Consumption of nuts, corn, popcorn, and berries was not associated with an increased risk for diverticular disease in a prospective cohort study (Health Professionals Follow-up Study) (JAMA. 2008;300:907-914). Men aged 40-75 years without diverticulosis (or its complications), cancer, or inflammatory bowel disease at baseline (N=47,228) answered self-administered questionnaires. Over the next 18 years, participants were followed every two years for medical information and every four years for dietary information. Diverticulitis developed in 801 patients (1.7%), and 383 patients (0.8%) had diverticular bleeding.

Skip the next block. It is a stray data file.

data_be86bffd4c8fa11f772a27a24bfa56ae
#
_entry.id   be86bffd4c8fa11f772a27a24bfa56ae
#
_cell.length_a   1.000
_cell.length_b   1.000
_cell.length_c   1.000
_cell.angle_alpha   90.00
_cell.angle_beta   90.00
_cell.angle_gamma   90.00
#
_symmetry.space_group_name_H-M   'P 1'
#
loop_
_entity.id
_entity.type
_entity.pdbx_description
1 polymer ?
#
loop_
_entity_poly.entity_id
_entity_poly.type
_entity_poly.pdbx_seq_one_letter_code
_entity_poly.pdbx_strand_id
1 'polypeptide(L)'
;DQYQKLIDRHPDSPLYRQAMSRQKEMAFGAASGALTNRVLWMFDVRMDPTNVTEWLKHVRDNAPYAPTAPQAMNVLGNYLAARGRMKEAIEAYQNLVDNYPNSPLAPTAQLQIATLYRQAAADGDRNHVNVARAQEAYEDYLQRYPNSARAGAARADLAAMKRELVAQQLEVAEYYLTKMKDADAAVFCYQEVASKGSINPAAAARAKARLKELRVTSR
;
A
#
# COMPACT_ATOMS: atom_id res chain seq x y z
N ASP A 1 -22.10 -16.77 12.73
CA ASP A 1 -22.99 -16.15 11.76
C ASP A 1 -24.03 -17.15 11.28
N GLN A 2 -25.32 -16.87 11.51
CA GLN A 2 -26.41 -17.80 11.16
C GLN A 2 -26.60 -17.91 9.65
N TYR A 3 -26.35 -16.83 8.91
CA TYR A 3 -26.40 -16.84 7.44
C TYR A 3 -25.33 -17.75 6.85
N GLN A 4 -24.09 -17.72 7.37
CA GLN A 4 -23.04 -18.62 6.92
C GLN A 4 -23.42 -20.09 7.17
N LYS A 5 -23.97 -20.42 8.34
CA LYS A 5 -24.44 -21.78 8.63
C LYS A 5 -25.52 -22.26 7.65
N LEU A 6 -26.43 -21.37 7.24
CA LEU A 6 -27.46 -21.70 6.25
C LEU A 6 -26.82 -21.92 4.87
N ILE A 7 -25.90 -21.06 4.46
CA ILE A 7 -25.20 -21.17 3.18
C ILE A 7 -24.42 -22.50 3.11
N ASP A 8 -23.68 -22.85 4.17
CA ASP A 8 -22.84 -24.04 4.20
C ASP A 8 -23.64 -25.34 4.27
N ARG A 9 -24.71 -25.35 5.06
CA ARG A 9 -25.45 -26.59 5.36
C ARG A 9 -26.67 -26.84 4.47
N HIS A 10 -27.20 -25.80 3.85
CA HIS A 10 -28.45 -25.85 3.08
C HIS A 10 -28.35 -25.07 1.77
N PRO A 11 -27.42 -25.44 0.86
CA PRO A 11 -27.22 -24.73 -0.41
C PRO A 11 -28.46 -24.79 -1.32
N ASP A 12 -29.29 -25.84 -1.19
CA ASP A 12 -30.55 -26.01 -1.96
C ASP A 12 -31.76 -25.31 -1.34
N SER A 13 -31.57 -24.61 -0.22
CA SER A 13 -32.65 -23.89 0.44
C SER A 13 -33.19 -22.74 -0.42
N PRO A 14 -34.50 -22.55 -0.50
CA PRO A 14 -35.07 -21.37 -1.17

Comparing men with intake at least twice weekly vs. intake less than once monthly, the risk for diverticulitis was reduced for popcorn (adjusted hazard ratio [HR] 0.72, 95% confidence interval [CI] 0.56-0.92) and possibly for nuts (adjusted HR 0.8, 95% CI 0.63-1.01). There were no associations with corn consumption or with berry consumption (strawberries or blueberries). None of these food groups was associated with diverticular bleeding.
This study does not establish the safety or risk of specific foods in patients with known diverticulosis, but the presumption is that many participants had unknown diverticulosis and did not appear harmed by ingestion of nuts, corn, popcorn, or berries.